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Before yesterdayAda: When the software HAS to work

Overthinking “new”: Types vs Records


When I declare a record in the heap I use:

declare type my_record is record: my_var : Integer; end record; type my_record_access_type is access my_record; record_1 : my_record_access_type; record_2 : my_record_access_type; begin record_1 := new my_record; record_1.my_var := 1; record_2 := record_1 record_2.my_var := 2; end 

So here’s what we did: - Declare a record with one variable, my_var of type integer. - Declare an access type that will point to the type, my_record. In my brain this is like saying “Declare an array filled with integers” except here we’re saying “declare an access type that is filled with the necessary information to access my_record(s)” - Declare two instances of this access type - Begin - Instantiate the first record we declared. Because we use “new”, it will do it on the heap. - set the variable in the record to 1; - make a reference of record_1 and save it in record_2. Since record_1 is an access type, record_2 is only a second name (alias) for record 1. - change the value of the variable in the record (the one and only record with two names) from 1 to 2. - end

Is that correct?

Secondly, I see multiple ways to make new types:

package types is type distance1 is new Float; type distance2 is range 0..100; — No new because range? type distance is Integer; — why no new here? end types 

Clearly the type creation “new” is different than the object creation new. However, the nuance of when to use “new” in type creation eludes me.

Would someone please provide some guidance?

I’m familiar and comfortable with C++ if using an analogy is helpful and appropriate.

submitted by /u/Exosvs
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AdaCV - OpenCV but Ada

Hi everyone,

Long time lurker, first time poster. After a few years in Python and short, unhappy tread through the chaos of C++, I'm learning Ada, while I'm still new to the language, I have a project idea. I want to make sure I don't reinvent the wheel and that I engage with anyone else who is interested.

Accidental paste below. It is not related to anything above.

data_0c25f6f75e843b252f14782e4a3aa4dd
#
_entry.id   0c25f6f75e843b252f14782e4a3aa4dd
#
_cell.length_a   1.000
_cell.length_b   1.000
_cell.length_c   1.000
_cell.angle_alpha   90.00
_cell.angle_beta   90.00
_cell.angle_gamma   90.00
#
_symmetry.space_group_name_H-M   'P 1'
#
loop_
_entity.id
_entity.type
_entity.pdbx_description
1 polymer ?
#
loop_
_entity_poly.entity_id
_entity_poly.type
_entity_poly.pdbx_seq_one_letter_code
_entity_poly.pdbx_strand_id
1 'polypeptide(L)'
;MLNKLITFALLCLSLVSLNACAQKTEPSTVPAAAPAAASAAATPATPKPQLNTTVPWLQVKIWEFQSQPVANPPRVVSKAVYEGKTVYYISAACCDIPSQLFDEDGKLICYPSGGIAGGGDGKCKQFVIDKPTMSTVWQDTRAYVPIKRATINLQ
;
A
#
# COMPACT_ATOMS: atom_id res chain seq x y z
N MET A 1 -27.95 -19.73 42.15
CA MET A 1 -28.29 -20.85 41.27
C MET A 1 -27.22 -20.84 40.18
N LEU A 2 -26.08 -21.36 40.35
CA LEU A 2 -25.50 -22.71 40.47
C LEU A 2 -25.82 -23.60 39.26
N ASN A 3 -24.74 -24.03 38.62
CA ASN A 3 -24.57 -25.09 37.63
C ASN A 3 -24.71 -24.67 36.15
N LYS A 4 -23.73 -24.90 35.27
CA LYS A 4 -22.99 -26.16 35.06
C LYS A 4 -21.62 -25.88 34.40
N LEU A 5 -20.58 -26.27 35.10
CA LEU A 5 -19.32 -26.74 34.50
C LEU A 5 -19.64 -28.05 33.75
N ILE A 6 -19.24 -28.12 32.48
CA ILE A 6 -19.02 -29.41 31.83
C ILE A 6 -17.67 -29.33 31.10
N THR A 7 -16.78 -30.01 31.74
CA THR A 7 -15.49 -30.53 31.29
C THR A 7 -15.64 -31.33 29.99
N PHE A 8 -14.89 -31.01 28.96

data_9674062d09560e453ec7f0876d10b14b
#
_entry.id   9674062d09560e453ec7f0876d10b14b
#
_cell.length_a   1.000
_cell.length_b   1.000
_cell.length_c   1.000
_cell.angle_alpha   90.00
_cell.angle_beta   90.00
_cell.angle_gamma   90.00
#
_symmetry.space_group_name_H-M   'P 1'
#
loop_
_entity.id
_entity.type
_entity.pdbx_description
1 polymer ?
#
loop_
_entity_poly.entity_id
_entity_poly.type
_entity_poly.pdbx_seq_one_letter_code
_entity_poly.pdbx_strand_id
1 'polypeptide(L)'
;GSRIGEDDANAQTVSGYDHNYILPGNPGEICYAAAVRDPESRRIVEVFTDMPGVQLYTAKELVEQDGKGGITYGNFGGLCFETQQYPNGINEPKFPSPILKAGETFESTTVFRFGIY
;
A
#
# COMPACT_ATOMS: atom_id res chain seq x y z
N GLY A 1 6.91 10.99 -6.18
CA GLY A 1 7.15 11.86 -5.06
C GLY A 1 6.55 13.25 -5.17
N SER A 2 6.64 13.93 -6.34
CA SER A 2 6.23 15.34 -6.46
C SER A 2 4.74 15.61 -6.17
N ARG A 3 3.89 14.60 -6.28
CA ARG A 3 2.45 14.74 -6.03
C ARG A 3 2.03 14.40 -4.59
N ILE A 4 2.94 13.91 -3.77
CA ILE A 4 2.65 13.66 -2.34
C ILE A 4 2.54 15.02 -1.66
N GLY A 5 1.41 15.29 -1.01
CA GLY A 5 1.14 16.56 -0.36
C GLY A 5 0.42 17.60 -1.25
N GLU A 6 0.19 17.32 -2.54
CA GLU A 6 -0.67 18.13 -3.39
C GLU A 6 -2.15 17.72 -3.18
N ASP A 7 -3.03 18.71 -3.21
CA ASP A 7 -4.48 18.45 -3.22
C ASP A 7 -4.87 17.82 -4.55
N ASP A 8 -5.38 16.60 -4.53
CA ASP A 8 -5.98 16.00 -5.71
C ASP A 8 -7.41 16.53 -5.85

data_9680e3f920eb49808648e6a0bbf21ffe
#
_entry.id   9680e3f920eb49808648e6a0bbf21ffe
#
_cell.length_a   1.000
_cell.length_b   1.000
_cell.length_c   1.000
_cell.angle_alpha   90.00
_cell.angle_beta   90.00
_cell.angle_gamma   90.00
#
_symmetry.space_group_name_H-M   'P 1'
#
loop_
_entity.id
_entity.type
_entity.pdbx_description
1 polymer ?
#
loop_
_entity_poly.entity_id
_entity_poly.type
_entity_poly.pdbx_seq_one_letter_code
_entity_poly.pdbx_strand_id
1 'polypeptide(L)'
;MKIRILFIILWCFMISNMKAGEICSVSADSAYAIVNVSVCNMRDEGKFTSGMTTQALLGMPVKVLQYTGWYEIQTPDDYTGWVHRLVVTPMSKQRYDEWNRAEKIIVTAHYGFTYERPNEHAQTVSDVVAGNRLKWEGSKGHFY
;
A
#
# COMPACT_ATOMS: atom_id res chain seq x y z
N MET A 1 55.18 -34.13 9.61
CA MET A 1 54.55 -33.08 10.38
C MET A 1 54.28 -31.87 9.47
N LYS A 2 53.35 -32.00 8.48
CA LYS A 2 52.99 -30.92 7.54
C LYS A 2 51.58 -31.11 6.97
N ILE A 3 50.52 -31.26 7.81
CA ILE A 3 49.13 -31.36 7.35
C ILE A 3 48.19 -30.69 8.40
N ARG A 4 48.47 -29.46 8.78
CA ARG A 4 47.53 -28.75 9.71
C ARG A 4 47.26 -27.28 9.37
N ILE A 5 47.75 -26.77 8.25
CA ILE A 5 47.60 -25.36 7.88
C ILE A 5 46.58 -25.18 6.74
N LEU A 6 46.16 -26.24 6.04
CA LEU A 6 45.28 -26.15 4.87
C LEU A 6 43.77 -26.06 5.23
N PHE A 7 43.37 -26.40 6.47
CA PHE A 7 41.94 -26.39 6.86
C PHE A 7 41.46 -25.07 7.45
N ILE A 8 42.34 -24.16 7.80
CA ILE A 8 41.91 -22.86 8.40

Are you familiar with OpenCV? If not, it’s a very good computer vision library in C++ and Python.

Well I have a several years experience with it in both C++ and Python (and the science/math directly). My interpretation is that, while the basics can be easy to use, the more complicated functions (Stereo Calibration, triangulation, really anything with photogrammetry) are nuanced and somewhat unforgiving. A lot of it is driven by poor examples and the poor documentation on what you're actually getting. For example, it doesnt talk about what units is a particular return value is in? Distance units or a some normalized unit? What's expected as the input? A vector of vectors of a custom cv::Point2f two dimension float type. Stack overflow is filled with questions where people don’t get much help and their answers are met more with theory photogrammetry and I never see actual usage help or answers. It's just like the documentation: theory heavy, usage thin, typing vague. A more… user friendly library with thorough usage documentation would be very popular if it was genuinely easy to use.

I’m sure you see where this is going but please let me finish:

Ada is the language of reliability and safety. Look at the popular and booming Tech industries, two relevant highlights are Autonomous Vehicles and Augmented Reality. Both use imaging processing and photogrammetric techniques. If an ADA based package or library that was easily usable and accurate, while having the reliability and safety of ADA, it could bring a lot of new people, companies, and industries to the language.

So anyways, the idea is AdaCV. A potentially slimmer but more easily usable and user friendly OpenCV in Ada.

Anyone working on that? Anyone finished it? Thoughts? Objections?

submitted by /u/Exosvs
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